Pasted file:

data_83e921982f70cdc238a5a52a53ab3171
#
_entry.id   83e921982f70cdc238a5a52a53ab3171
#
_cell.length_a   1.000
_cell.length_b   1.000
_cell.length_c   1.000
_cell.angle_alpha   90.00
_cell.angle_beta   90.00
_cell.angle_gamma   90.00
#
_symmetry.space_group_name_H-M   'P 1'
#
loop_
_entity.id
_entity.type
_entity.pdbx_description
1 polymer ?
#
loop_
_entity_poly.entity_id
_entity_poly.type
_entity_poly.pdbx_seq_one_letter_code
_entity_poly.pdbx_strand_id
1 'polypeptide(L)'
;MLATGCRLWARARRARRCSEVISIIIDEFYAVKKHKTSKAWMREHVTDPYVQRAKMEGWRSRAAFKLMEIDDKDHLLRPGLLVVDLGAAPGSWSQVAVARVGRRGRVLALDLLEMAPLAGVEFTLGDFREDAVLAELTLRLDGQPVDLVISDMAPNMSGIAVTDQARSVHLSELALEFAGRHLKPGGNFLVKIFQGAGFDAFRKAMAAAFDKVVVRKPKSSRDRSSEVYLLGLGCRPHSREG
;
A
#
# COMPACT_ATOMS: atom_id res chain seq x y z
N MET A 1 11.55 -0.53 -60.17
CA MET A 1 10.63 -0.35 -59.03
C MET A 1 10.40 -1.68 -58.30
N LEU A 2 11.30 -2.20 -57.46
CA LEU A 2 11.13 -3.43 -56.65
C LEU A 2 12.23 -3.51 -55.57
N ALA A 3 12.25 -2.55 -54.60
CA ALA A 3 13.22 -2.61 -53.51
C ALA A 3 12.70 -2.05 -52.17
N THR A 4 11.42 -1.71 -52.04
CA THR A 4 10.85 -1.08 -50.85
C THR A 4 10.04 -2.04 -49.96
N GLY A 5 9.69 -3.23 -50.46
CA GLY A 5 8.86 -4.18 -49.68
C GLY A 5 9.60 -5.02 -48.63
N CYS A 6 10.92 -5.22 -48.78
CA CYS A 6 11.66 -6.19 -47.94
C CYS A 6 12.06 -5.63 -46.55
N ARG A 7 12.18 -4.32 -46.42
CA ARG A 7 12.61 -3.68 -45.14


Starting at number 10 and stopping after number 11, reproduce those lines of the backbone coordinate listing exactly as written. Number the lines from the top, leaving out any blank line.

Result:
_cell.angle_gamma   90.00
#